Some 25,000 Canadians have been forced to flee their homes as 103 wildfires flared across Alberta province, burning in what a top official said on Saturday was an “unprecedented situation.”
Thousands more have been told to be ready to leave on a moment’s notice.
The Canadian province — one of the world’s largest oil-producing regions — “has been experiencing a hot, dry spring and with so much kindling, all it takes is a few sparks to ignite some truly frightening wildfires,” Alberta Premier Danielle Smith told a news conference.
“These conditions have resulted in the unprecedented situation our province is facing today.”
Smith said some 122,000 hectares (301,000 acres) had burned so far.
Almost all of Alberta — which is in the midst of an election — and much of neighboring Saskatchewan province as well as a large swath of the Northwest Territories face extreme fire risks, according to a federal government fire danger map.
Federal Emergency Preparedness Minister Bill Blair tweeted that Ottawa stood ready to provide federal assistance, if needed.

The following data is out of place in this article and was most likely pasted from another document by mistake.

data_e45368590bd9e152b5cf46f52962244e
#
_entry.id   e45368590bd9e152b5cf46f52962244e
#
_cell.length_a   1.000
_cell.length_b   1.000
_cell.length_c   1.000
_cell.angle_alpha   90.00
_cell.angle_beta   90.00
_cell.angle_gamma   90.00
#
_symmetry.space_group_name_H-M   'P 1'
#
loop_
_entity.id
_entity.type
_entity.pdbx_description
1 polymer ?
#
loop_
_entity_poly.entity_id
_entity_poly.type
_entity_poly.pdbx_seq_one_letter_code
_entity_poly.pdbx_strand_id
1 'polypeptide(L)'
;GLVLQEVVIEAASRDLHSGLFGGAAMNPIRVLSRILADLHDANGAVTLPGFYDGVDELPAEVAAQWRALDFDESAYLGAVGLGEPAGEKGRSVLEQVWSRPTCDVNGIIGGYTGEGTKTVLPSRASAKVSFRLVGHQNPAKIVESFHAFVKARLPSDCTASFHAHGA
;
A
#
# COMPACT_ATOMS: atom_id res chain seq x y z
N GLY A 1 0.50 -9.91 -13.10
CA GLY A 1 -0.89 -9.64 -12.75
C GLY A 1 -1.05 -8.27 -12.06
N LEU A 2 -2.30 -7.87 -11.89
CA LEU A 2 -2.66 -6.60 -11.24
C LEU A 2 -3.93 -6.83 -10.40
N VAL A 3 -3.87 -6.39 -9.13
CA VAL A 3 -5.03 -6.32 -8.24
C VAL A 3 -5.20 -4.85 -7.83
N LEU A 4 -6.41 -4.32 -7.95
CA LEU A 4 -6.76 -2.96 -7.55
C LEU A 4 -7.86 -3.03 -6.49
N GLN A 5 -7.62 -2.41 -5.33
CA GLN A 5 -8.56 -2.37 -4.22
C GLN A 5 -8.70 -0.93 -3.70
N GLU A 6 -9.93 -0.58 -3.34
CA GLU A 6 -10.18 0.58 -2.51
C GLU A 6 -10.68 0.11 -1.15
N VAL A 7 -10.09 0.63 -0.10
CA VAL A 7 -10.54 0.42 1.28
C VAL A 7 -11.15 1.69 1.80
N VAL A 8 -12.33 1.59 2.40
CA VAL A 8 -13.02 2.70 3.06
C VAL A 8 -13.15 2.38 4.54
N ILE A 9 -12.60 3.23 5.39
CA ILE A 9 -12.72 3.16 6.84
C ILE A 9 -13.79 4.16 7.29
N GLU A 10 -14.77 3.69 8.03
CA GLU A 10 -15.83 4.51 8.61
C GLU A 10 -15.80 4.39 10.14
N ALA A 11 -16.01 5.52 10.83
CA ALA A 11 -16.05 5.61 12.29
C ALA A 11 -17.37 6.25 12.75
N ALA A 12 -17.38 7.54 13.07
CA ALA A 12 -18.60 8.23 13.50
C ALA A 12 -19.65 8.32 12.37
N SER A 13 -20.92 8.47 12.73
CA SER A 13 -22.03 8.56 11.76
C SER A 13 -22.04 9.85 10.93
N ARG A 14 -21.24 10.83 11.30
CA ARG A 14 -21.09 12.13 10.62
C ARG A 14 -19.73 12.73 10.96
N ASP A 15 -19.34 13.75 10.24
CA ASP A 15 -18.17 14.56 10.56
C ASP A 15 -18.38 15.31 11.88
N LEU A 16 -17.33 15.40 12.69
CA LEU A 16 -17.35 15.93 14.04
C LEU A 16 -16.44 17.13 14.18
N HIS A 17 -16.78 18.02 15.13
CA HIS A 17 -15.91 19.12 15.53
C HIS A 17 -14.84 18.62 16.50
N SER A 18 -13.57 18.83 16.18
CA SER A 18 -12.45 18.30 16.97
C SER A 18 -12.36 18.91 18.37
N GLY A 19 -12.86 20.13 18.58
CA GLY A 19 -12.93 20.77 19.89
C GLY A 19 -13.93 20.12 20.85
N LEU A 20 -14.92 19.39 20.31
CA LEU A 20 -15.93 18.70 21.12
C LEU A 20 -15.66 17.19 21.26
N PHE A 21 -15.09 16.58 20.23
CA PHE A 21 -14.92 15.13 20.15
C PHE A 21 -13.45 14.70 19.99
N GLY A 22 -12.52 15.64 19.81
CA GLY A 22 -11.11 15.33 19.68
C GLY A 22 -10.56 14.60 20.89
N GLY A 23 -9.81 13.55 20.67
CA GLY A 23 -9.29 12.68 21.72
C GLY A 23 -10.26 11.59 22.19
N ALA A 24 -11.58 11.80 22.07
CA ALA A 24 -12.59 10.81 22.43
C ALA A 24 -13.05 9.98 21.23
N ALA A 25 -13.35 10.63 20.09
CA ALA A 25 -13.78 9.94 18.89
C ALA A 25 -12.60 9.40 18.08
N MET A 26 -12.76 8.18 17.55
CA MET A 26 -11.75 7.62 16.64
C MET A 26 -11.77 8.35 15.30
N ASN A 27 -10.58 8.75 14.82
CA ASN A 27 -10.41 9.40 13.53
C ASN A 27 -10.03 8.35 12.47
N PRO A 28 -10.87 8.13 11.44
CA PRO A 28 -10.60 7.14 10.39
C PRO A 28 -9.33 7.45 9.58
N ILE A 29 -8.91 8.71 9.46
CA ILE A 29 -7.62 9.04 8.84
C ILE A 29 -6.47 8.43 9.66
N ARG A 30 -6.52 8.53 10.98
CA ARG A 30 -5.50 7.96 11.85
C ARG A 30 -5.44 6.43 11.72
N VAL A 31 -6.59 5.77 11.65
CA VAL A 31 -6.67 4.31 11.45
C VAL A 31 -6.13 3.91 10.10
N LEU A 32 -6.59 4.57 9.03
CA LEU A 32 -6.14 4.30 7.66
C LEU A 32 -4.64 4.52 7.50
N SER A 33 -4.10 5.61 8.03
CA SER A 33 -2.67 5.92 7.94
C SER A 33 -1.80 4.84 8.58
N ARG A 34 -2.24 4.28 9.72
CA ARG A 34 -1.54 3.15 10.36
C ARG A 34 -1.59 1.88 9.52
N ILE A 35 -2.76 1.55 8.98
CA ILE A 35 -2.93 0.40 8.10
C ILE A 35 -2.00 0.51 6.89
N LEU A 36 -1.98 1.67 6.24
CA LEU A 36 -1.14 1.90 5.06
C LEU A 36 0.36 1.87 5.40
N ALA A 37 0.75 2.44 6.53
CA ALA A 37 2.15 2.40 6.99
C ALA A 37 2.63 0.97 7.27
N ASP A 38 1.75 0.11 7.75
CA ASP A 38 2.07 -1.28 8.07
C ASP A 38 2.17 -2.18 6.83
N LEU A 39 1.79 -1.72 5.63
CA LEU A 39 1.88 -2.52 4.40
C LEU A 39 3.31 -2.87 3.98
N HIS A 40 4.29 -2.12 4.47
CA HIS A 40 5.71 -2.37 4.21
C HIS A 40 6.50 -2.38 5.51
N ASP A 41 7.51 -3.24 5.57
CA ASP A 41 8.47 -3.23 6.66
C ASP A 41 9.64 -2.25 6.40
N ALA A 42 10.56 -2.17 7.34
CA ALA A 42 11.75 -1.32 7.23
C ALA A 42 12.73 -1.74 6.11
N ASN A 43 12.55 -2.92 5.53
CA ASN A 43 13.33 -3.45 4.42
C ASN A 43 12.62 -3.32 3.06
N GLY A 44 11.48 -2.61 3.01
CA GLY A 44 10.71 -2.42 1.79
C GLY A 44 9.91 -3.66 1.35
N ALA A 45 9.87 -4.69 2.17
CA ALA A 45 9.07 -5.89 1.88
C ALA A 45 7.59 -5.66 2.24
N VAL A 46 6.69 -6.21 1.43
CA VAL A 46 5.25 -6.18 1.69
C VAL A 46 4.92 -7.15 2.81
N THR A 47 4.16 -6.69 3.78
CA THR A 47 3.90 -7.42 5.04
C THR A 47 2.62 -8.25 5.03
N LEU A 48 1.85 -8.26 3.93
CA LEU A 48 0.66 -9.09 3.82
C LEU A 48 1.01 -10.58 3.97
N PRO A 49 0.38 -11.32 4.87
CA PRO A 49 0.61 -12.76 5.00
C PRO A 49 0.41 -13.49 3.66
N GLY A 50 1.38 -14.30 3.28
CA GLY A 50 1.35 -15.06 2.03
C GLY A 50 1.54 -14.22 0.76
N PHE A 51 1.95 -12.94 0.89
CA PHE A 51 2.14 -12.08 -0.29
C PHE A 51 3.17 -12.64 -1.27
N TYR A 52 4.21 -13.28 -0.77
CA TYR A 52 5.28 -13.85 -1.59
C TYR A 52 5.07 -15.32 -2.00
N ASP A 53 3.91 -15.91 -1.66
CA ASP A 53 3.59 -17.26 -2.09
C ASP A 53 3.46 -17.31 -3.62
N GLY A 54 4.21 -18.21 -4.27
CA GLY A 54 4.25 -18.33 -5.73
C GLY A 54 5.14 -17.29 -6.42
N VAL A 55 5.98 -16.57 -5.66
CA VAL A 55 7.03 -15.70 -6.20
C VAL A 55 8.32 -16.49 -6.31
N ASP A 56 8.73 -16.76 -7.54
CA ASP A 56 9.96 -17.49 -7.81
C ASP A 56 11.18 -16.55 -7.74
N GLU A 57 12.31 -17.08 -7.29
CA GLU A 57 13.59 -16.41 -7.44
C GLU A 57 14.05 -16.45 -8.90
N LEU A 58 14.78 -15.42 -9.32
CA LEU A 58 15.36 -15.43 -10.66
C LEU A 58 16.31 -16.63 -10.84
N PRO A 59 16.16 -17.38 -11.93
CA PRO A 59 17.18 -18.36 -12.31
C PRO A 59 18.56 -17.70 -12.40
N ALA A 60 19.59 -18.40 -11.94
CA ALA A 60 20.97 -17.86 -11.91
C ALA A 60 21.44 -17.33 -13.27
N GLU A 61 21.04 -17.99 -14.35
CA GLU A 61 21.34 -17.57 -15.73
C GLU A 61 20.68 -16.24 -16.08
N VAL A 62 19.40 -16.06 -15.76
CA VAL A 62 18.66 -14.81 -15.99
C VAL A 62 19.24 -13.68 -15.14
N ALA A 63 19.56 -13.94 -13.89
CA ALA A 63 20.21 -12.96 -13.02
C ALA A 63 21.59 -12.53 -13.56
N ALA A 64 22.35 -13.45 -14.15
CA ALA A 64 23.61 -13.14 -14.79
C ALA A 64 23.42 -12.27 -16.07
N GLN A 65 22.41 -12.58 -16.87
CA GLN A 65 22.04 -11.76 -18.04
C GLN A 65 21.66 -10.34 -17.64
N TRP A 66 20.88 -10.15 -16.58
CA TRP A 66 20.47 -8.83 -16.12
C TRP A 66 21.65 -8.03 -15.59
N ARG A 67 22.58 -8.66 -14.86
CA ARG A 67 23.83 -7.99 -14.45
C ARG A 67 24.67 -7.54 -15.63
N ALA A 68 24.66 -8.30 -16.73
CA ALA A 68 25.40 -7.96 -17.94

Oil sands facilities were closely monitoring the dangers, but none have reported any production disruptions.
Drayton Valley with 7,000 residents — about 140 kilometers (85 miles) west of Edmonton — was among the communities evacuated as firefighters battled an out-of-control blaze.
Some 550 kilometers (340 miles) north of the provincial capital, a severe fire consumed 20 homes, a general store and a police station in the community of Fox Lake. Residents were evacuated by boat and by helicopter.
Residents of the town of Edson, which has a population of more than 8,000, have also been ordered to “evacuate immediately.”
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